The inspiration for the writing of this article came from this snapshot of a conversation between these men over lunch:
Did table tennis originate from tennis? - Roger So (Rovo Intern)
Yes, it did. - Ritesh Angural (Rovo Intern)
The sport developed in England sometime in the 19th century when, after one particular but unrecorded dinner, some upper-middle class Victorians decided to turn their dining room tables into miniature versions of the traditional lawn tennis playing field. Various every-day objects were used to construct the sport facilities. A net was believed to be made out of a line of books. Lids from empty cigar boxes were used to make rackets. And what about the first 'table tennis balls'? They were rumoured to be rubber balls or even champagne corks... Necessity is not the mother of all inventions...
There was no standard name for the game in its very early stages. “Whif whaf,” “gossamer,” and “flim flam” were all commonly used to describe it. The words, as can be intuited, were derived from the sound that the ball made when hit back and forth on the table. In 1901 though, a certain English manufacturer J. Jaques & Son Ltd registered one of the more popular names, Ping-Pong, as a copyright, which was later sold to some Parker Brothers in the United States. It was only in the 1920s when the name 'table tennis' was coined and commonly used.
The turn of the 20th century was a period of significant developments in table tennis. Players worldwide began using celluloid balls after a certain English gentleman James Gibb discovered them during a trip to the United States in 1901 and showed that they were perfect for Ping-Pong. In 1903, a certain E.C Goode replaced parchment paper and cigar box lids with pimpled rubber on light wooden “blades” as rackets. Interestingly, table tennis play could be rather like tennis play. After the 1936 Prague world championships, where two defensive players took over an hour to contest one point, the net was lowered to make the pace of the game-play faster.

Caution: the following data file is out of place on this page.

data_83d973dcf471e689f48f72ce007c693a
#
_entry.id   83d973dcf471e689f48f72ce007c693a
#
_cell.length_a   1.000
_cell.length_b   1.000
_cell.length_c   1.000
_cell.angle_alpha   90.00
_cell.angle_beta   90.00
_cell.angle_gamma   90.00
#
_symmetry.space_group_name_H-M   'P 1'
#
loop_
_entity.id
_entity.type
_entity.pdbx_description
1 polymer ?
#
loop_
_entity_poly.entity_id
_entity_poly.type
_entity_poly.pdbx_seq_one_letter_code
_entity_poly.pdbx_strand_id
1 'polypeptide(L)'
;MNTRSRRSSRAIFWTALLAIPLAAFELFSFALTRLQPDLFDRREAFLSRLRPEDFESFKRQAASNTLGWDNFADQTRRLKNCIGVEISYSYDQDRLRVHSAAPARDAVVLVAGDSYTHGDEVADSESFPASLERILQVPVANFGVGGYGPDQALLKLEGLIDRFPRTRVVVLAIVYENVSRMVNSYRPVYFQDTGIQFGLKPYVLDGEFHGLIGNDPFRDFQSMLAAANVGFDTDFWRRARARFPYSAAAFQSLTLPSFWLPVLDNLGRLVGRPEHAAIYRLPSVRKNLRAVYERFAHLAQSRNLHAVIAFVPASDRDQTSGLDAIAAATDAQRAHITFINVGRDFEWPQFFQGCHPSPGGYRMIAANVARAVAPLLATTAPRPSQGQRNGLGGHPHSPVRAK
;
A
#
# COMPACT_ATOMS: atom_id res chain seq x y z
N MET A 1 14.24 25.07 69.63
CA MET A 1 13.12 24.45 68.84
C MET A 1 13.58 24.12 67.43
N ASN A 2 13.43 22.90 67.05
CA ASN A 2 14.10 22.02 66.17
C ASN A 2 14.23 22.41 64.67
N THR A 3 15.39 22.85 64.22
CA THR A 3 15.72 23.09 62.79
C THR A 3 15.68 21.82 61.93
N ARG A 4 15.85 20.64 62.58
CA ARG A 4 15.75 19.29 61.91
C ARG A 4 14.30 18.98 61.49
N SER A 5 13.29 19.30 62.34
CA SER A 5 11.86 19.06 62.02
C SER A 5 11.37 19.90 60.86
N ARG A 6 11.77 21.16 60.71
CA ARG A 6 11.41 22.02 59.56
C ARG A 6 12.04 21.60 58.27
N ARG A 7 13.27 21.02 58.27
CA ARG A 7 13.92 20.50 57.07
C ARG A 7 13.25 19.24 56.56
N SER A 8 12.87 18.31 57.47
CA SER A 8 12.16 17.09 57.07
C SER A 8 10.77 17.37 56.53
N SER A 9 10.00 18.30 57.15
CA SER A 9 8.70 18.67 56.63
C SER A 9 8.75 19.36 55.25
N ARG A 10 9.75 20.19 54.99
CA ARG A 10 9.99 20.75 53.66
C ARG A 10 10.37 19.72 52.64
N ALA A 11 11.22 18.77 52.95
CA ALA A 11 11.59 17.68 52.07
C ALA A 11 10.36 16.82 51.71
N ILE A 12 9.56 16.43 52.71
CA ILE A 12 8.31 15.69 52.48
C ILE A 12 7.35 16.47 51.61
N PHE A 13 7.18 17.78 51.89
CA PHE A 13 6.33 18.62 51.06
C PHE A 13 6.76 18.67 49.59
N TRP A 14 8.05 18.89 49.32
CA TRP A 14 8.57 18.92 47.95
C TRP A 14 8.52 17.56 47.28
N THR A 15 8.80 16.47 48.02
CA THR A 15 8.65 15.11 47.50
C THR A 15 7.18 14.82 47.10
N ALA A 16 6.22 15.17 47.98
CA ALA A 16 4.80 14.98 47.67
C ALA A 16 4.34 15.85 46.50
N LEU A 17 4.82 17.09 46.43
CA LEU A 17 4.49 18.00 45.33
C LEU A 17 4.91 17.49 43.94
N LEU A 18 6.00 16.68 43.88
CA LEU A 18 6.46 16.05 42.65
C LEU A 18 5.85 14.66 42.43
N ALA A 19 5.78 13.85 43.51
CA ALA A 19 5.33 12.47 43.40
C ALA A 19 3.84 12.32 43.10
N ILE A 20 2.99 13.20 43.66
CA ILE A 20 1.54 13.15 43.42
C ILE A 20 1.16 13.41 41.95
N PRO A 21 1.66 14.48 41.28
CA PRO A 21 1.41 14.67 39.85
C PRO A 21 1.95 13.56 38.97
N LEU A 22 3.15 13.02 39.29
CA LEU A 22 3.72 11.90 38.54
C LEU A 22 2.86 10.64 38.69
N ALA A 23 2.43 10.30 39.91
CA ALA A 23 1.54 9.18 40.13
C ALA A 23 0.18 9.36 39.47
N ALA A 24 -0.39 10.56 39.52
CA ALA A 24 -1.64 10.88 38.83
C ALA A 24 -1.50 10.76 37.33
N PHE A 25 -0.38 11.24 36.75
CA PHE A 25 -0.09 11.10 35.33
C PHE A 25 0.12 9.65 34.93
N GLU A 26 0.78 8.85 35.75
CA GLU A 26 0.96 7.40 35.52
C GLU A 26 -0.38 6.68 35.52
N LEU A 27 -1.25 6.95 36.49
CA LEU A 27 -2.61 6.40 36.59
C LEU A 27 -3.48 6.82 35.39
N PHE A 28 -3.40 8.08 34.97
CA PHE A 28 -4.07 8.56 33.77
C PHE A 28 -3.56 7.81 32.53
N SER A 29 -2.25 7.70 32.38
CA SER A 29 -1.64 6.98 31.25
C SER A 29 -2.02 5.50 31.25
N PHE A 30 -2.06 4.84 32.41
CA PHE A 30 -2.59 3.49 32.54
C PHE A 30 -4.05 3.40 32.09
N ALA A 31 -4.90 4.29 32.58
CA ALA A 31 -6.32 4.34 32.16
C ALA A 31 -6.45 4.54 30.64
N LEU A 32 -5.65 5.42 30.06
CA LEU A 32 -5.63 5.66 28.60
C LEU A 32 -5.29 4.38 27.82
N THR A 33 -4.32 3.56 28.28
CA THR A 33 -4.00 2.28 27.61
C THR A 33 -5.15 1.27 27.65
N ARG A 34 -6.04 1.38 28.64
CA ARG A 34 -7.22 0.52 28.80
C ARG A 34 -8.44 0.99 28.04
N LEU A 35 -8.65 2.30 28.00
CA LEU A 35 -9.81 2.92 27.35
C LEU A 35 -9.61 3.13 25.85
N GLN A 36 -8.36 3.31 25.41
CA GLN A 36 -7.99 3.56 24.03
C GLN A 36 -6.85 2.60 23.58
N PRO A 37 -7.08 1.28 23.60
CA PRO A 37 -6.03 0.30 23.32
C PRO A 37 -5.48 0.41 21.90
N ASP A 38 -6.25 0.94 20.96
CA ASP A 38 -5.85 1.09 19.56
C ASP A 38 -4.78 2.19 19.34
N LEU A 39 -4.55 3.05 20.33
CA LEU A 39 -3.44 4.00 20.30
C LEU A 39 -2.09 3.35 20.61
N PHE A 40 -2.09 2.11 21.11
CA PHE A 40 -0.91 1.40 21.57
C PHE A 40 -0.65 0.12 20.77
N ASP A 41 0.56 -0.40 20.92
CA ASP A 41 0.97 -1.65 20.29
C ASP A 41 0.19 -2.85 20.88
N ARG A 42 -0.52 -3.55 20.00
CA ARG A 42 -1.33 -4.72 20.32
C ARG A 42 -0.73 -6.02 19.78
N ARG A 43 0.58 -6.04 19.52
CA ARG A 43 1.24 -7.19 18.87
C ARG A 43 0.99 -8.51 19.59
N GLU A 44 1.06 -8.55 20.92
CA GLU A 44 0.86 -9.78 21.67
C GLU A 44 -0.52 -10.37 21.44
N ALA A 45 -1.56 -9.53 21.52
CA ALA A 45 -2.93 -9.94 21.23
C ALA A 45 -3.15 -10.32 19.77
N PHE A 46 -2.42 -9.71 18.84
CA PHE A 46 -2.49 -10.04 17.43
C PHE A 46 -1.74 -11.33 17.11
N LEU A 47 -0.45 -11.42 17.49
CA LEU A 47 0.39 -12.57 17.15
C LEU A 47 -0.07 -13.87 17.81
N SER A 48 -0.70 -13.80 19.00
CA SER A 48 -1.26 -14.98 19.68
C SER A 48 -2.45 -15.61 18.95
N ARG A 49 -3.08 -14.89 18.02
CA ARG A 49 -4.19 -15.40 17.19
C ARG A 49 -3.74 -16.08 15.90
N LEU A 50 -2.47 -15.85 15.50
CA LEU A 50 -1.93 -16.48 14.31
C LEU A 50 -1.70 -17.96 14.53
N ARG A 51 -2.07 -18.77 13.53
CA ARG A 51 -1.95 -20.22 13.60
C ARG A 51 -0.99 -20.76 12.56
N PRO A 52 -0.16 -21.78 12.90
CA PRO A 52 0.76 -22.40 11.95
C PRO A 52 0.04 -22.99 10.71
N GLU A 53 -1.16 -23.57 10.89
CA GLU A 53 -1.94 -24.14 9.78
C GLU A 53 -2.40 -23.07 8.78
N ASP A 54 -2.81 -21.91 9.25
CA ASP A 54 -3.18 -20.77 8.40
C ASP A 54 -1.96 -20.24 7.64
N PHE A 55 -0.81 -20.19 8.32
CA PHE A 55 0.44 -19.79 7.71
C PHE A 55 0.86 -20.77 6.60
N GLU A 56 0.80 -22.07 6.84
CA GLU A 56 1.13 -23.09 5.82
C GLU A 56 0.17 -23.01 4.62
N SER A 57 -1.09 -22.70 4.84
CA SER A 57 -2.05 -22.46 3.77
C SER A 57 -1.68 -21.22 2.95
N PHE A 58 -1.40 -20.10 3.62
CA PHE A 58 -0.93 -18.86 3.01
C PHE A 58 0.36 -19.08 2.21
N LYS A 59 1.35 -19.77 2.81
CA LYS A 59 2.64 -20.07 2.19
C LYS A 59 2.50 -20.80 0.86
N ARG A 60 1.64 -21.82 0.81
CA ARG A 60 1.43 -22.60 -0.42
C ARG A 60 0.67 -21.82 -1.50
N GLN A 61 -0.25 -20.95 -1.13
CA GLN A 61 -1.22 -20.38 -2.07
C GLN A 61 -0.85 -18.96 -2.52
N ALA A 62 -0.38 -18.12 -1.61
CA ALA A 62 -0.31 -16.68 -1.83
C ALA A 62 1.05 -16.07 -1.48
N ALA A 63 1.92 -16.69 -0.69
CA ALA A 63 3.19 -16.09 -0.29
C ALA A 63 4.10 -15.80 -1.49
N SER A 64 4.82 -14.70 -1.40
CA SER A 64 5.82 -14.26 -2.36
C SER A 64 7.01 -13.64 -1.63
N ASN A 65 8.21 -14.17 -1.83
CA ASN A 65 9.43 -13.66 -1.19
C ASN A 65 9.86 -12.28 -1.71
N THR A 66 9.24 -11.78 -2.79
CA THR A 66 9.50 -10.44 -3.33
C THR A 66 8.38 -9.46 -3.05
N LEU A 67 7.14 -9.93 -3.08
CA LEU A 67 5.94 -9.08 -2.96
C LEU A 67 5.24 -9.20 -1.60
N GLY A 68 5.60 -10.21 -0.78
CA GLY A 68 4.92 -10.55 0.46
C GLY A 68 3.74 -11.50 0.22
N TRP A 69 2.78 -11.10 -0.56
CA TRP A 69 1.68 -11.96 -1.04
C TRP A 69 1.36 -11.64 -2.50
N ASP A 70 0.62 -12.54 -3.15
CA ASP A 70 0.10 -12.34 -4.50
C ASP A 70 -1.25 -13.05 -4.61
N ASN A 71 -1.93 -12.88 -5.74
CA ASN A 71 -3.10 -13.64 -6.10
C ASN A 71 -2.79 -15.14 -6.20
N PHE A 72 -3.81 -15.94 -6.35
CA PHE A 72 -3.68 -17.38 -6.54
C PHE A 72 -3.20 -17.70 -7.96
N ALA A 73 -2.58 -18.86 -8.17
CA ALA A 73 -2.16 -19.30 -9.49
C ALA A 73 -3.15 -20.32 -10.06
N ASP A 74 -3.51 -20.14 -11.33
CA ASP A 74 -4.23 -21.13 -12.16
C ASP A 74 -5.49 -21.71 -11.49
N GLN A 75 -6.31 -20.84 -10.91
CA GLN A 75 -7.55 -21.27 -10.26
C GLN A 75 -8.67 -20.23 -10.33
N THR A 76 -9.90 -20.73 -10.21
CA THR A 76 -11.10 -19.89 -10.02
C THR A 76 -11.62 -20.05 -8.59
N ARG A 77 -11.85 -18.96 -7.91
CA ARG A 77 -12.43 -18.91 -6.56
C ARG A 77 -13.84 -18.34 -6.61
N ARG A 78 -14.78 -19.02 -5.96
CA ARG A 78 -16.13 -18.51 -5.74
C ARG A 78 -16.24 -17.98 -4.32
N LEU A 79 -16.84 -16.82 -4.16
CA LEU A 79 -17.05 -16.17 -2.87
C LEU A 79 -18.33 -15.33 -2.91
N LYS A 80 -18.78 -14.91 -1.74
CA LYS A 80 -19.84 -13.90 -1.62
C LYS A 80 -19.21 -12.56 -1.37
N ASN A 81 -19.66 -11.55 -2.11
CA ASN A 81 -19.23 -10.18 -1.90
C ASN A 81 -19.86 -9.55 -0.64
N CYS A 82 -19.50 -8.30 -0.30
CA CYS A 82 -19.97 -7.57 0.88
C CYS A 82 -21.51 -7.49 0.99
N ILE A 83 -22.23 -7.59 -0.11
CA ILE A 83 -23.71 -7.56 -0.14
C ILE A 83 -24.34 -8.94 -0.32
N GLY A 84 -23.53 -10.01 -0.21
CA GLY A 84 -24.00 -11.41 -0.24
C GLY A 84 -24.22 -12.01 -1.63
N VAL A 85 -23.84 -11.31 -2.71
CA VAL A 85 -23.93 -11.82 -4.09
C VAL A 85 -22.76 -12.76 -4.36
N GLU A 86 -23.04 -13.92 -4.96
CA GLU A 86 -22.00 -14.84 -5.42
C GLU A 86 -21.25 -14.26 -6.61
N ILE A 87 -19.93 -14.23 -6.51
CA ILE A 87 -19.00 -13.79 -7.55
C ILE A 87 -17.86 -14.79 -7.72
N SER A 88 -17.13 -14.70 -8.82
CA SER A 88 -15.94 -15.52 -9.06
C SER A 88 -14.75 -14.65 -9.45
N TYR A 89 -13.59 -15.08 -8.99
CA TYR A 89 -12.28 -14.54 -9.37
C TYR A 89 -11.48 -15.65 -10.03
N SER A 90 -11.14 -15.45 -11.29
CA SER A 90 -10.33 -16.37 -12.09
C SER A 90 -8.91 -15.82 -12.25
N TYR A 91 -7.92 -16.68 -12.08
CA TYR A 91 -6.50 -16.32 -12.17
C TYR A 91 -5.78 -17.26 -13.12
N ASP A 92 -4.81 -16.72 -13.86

During that same time, table tennis spread to other European countries and to the United States. Countries in Asia like Japan, China and Korea are believed to have catched the sport on from British Army officers who held posts in those places. One sign of a developed sport is the hosting of international competition and the creation of an international body regulating the sport's development. There was an unofficial world championship held in 1901, and the first official world championship was held in London in 1927, by the International Table Tennis Federation (which was founded in Berlin in 1926).
The first ever international table tennis championship
Interestingly although it may seem today that professional table tennis, is dominated by Asian countries like China and Korea, it was not always that way. Table tennis was after all a sport that originated and first took off in Europe. In the 1950s and 1960s, the best players were from Sweden, Hungary and France. In another significant modification of the game, a Japanese player Horoi Satoh in 1952 introduced the foam rubber paddle. The foam rudder paddle made the game faster and spinning the ball started to become a common element in the game from then on. Japanese players dominated the game in the first half of the 1960s, only to be superseded by the Chinese players from the mid-1960s' onwards. Their dominance in the sport was absolute (far more complete than their current position right now) and such dominance lasted till the 1980s. However, from the later years of the 1980s, Swedish and Korean players were able to break this monopoly!
Han-Ove Waldner - one of the greatest table tennis players of all time, from Sweden
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